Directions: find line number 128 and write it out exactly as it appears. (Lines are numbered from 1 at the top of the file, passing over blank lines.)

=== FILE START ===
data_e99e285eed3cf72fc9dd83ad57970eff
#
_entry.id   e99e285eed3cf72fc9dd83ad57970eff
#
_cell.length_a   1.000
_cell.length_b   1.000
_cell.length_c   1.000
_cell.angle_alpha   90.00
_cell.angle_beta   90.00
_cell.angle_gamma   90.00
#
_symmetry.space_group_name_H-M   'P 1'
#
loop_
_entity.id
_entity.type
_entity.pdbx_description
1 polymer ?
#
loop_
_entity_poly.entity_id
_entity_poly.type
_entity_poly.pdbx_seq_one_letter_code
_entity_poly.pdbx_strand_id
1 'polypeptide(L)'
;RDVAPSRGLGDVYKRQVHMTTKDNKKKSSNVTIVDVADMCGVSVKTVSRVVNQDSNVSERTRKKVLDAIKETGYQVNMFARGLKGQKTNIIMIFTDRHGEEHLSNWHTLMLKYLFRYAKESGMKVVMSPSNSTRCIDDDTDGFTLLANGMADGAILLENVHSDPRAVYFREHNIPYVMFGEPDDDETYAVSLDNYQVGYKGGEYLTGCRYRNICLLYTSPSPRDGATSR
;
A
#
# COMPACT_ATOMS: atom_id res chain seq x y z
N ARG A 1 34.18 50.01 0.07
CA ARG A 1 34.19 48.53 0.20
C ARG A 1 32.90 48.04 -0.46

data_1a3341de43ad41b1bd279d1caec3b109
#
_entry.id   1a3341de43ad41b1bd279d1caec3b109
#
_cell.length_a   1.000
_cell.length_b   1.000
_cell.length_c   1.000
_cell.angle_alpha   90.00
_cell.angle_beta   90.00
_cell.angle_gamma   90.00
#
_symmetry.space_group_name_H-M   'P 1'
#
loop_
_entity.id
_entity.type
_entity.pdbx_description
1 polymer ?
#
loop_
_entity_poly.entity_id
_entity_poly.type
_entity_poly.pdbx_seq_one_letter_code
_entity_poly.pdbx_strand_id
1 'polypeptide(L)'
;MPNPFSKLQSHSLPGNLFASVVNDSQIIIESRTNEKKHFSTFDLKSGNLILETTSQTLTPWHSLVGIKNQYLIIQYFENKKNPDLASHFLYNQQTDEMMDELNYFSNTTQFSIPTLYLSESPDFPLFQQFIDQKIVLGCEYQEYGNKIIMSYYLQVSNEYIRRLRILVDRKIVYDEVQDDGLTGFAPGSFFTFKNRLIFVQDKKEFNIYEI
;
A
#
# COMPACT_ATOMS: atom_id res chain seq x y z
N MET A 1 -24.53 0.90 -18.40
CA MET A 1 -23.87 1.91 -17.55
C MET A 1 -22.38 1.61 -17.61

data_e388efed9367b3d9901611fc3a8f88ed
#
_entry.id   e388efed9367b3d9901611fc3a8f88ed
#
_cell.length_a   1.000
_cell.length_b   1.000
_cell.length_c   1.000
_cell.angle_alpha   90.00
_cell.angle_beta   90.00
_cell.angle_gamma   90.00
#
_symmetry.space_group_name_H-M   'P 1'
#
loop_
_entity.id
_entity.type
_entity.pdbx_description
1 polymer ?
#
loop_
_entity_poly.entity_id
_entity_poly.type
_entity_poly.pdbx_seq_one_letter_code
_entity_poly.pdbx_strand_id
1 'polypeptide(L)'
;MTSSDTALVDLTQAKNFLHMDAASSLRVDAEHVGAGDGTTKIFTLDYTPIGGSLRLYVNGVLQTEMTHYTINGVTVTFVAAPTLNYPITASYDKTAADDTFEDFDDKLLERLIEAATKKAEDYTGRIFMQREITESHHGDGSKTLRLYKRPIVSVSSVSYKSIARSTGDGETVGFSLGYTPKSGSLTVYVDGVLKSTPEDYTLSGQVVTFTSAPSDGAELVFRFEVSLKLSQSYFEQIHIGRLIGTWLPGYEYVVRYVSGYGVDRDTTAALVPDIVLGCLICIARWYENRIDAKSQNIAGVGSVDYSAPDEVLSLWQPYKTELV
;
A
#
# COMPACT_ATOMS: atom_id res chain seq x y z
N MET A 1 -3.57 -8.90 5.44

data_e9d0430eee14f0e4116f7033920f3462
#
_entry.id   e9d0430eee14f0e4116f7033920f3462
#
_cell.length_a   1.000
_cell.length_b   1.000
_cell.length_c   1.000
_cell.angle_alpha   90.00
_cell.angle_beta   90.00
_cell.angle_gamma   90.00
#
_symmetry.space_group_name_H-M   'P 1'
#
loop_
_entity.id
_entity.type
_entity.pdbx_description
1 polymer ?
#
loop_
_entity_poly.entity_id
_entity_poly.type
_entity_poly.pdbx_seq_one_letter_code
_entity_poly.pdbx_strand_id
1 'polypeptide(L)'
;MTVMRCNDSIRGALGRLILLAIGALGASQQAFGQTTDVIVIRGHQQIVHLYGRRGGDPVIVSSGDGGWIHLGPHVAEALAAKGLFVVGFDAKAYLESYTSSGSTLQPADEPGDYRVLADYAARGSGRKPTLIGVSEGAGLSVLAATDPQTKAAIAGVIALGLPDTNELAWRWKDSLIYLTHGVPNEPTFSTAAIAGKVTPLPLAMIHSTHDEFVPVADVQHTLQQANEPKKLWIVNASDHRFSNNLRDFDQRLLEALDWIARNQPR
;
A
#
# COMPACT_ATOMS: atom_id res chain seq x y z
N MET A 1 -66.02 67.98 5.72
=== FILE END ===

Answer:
N MET A 1 -66.02 67.98 5.72